I received an e-arc of this book via NetGalley in exchange for an honest review. Thank you so much Tor Teen!

This book, wow! The Infinite Noise by Lauren Shippen is a unique and diverse book—blending science fiction, romance, mental health rep, and LGBTQ+ rep.

I’ve been seeing this book frequently on Twitter and when I saw the synopsis, I was truly intrigued! When I found out my NetGalley request was approved, I dived into it right away!

But first things first. The Infinite Noise is based on the author’s audio drama podcast The Bright Sessions. This is really what intrigued me in the first place! This podcast is basically recorded sessions between Dr. Bright and her patients with supernatural abilities. I’ve already listened to a couple of episodes, and it was such a unique story. One of her patients is Caleb, and The Infinite Noise explores his story.

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Book Review: Been Here All Along

Title: Been Here All Along
Author: Sandy Hall
Genre/s: Young Adult, Contemporary, Romance, LGBTQ+
My rating: 3/5 stars
Goodreads synopsis:

Gideon always has a plan. His plans include running for class president, becoming head of the yearbook committee and having his choice of colleges. They do not include falling head over heels for his best friend and next-door neighbour, Kyle. It’s a distraction. It’s pointless, as Kyle is already dating the gorgeous and popular head cheerleader, Ruby. And Gideon doesn’t know what to do . . .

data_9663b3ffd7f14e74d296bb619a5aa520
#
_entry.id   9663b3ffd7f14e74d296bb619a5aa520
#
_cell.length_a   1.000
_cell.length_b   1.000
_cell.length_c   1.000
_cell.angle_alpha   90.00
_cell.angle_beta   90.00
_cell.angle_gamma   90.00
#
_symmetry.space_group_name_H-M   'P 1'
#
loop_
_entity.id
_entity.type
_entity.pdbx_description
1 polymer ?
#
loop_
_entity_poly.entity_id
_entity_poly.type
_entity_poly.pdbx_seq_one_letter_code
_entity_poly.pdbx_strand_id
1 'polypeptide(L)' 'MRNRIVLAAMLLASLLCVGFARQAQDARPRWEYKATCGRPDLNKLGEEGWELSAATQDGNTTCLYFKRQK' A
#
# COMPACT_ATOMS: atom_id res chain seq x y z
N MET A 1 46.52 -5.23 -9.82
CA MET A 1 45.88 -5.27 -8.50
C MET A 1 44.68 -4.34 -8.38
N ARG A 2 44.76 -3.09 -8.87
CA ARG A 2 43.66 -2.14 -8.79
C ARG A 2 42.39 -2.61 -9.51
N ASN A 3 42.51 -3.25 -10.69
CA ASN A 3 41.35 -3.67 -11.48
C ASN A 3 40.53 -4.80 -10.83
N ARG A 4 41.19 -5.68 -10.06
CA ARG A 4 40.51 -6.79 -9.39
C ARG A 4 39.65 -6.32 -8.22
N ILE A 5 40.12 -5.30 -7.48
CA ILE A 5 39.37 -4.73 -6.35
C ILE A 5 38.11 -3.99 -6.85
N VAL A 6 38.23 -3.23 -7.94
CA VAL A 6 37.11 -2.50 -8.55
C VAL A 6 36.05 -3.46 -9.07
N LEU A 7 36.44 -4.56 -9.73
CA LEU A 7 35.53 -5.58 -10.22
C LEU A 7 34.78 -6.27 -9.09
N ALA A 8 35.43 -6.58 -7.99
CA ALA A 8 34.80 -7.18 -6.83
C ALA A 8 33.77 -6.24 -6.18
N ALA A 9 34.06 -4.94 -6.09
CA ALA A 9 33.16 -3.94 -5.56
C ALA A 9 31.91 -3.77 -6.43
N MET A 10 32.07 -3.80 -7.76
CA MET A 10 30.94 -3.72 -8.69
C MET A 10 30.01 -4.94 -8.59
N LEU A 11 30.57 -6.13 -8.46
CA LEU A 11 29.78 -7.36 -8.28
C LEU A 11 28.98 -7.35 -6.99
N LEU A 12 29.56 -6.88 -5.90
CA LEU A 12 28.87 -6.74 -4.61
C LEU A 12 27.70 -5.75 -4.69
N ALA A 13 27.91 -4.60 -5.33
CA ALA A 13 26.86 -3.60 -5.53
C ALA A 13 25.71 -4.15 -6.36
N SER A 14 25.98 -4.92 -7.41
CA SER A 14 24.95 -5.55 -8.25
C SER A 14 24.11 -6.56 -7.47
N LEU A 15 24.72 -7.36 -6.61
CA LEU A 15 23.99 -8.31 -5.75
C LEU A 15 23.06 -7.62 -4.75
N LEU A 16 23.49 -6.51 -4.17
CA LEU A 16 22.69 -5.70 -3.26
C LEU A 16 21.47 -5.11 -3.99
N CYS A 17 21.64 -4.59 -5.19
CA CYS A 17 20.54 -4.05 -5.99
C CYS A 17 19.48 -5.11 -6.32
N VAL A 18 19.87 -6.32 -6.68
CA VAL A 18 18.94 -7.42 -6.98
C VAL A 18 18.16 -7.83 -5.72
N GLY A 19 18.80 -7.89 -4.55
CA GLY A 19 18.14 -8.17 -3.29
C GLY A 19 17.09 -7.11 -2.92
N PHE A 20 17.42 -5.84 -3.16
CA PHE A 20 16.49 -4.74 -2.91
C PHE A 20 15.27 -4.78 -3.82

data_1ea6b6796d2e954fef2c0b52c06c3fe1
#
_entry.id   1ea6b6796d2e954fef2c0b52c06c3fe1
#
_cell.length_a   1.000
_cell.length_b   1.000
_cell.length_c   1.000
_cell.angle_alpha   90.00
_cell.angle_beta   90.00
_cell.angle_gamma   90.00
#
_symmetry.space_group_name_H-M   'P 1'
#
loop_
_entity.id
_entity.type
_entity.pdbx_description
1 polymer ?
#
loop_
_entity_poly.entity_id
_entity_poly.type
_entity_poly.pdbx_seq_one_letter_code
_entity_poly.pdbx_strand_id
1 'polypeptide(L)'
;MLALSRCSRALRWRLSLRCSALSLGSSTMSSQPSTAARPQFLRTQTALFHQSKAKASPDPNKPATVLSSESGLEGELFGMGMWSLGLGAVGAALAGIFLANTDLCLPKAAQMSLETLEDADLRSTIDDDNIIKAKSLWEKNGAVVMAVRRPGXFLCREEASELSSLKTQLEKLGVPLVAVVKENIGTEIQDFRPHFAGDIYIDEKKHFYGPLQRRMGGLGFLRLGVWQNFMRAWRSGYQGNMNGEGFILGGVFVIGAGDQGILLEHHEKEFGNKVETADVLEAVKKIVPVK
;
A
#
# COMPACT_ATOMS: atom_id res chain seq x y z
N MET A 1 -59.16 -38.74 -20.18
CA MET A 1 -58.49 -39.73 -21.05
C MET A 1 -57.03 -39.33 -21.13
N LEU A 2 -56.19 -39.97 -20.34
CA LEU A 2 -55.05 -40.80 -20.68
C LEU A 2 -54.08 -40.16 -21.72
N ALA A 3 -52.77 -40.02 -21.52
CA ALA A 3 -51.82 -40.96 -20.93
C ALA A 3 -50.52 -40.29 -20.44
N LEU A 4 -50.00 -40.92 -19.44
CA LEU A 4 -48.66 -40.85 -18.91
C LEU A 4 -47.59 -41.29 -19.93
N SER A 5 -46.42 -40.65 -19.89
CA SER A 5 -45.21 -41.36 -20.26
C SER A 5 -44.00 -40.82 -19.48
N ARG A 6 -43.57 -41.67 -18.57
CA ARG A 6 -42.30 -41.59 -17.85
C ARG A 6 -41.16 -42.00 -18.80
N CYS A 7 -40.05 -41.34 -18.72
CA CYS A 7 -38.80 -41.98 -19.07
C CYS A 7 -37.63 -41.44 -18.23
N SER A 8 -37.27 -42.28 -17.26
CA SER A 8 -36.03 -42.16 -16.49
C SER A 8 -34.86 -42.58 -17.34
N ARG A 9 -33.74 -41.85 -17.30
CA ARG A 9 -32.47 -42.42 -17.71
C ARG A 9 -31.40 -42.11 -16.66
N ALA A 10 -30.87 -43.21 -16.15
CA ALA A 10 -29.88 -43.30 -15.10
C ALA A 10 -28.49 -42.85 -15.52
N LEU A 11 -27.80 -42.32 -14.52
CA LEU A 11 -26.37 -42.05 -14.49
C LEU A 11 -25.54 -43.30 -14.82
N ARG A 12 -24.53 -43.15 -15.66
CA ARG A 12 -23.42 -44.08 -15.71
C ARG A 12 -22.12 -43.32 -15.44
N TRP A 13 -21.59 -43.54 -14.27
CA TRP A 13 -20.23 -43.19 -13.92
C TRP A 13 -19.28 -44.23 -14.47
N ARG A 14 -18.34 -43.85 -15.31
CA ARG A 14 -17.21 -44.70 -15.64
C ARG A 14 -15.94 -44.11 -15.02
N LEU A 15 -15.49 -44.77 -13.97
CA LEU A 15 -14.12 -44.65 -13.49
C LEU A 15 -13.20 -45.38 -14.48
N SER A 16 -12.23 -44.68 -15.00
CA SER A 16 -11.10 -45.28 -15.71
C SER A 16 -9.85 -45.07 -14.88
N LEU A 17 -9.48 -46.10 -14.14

Kyle finally feels like he has a handle on life. He has a wonderful girlfriend, a best friend willing to debate the finer points of Lord of the Rings, and social acceptance as captain of the basketball team. Then, both Ruby and Gideon start acting really weird, just as his spot on the team is threatened, and Kyle can’t quite figure out what he did wrong . . .


Hi book nerds! I’m back with another book review! I started reading Been Here All Along just because I wanted to read an ebook alongside my physical read (which happens to be Reign of the Fallen), but I finished reading this one first!

This was a good read, a fast and fun one. And although the plot seemed too easy and predictable at times, it was still pretty enjoyable. I definitely recommend this to those who are looking for a short and sweet contemporary read!


The writing

The writing was okay, it was light and it was easy to follow.

There are four perspectives, though, so that can be a little confusing, not because of timelines or the different thoughts of the characters, but because you’ll be wondering “oh, why does this character have a perspective? What does he/she have to the with the plot? Do they have a bigger purpose or part? What’s going to happen in their arc now?”. Stuff like those.


The characters

The characters were fine and it was easy for me to connect with the main characters, especially with Gideon and Kyle.

I love how they’re all facing their own problems. As I’ve mentioned, there are four perspectives, and these four characters all have their problems that they’re going through. I wish the author delved more into that though, because some conflicts in each perspective were only partly-solved. I was really waiting for the characters—especially Ezra and Ruby—to truly overcome and face their problems head on, I wanted to see more of their character development.